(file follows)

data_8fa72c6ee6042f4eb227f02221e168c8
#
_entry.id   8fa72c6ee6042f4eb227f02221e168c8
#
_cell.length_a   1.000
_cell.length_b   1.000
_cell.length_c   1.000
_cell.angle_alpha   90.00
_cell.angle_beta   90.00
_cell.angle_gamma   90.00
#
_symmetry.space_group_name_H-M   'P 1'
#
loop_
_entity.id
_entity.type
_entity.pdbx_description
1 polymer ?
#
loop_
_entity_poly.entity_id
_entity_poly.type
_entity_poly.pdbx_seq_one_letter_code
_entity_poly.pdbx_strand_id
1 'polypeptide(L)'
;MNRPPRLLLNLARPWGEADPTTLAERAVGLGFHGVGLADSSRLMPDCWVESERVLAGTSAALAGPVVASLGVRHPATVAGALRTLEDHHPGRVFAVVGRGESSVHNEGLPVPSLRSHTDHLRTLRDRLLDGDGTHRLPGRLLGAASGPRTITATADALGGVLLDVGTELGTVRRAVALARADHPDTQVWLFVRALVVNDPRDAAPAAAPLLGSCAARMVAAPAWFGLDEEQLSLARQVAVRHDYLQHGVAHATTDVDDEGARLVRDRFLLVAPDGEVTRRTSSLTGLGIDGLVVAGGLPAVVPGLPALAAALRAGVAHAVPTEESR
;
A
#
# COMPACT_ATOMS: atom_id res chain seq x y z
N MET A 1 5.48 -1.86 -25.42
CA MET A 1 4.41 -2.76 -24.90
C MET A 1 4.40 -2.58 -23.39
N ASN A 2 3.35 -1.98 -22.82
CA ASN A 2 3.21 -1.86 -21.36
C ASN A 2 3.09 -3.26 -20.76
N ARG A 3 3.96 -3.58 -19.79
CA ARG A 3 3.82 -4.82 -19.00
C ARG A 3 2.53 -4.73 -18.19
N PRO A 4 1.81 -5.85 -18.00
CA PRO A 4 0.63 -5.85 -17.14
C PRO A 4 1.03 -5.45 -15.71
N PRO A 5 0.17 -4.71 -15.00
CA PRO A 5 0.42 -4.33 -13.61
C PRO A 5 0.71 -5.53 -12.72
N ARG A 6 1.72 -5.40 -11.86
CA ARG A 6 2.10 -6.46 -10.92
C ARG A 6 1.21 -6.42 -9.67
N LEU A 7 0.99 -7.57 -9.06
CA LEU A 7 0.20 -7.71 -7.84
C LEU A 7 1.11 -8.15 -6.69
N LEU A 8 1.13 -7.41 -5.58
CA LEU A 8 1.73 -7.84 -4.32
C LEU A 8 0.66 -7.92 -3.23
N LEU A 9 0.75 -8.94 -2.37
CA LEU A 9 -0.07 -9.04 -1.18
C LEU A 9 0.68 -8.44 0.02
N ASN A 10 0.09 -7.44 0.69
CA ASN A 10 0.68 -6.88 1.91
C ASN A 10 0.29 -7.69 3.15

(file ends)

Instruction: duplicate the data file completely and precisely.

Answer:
data_8fa72c6ee6042f4eb227f02221e168c8
#
_entry.id   8fa72c6ee6042f4eb227f02221e168c8
#
_cell.length_a   1.000
_cell.length_b   1.000
_cell.length_c   1.000
_cell.angle_alpha   90.00
_cell.angle_beta   90.00
_cell.angle_gamma   90.00
#
_symmetry.space_group_name_H-M   'P 1'
#
loop_
_entity.id
_entity.type
_entity.pdbx_description
1 polymer ?
#
loop_
_entity_poly.entity_id
_entity_poly.type
_entity_poly.pdbx_seq_one_letter_code
_entity_poly.pdbx_strand_id
1 'polypeptide(L)'
;MNRPPRLLLNLARPWGEADPTTLAERAVGLGFHGVGLADSSRLMPDCWVESERVLAGTSAALAGPVVASLGVRHPATVAGALRTLEDHHPGRVFAVVGRGESSVHNEGLPVPSLRSHTDHLRTLRDRLLDGDGTHRLPGRLLGAASGPRTITATADALGGVLLDVGTELGTVRRAVALARADHPDTQVWLFVRALVVNDPRDAAPAAAPLLGSCAARMVAAPAWFGLDEEQLSLARQVAVRHDYLQHGVAHATTDVDDEGARLVRDRFLLVAPDGEVTRRTSSLTGLGIDGLVVAGGLPAVVPGLPALAAALRAGVAHAVPTEESR
;
A
#
# COMPACT_ATOMS: atom_id res chain seq x y z
N MET A 1 5.48 -1.86 -25.42
CA MET A 1 4.41 -2.76 -24.90
C MET A 1 4.40 -2.58 -23.39
N ASN A 2 3.35 -1.98 -22.82
CA ASN A 2 3.21 -1.86 -21.36
C ASN A 2 3.09 -3.26 -20.76
N ARG A 3 3.96 -3.58 -19.79
CA ARG A 3 3.82 -4.82 -19.00
C ARG A 3 2.53 -4.73 -18.19
N PRO A 4 1.81 -5.85 -18.00
CA PRO A 4 0.63 -5.85 -17.14
C PRO A 4 1.03 -5.45 -15.71
N PRO A 5 0.17 -4.71 -15.00
CA PRO A 5 0.42 -4.33 -13.61
C PRO A 5 0.71 -5.53 -12.72
N ARG A 6 1.72 -5.40 -11.86
CA ARG A 6 2.10 -6.46 -10.92
C ARG A 6 1.21 -6.42 -9.67
N LEU A 7 0.99 -7.57 -9.06
CA LEU A 7 0.20 -7.71 -7.84
C LEU A 7 1.11 -8.15 -6.69
N LEU A 8 1.13 -7.41 -5.58
CA LEU A 8 1.73 -7.84 -4.32
C LEU A 8 0.66 -7.92 -3.23
N LEU A 9 0.75 -8.94 -2.37
CA LEU A 9 -0.07 -9.04 -1.18
C LEU A 9 0.68 -8.44 0.02
N ASN A 10 0.09 -7.44 0.69
CA ASN A 10 0.68 -6.88 1.91
C ASN A 10 0.29 -7.69 3.15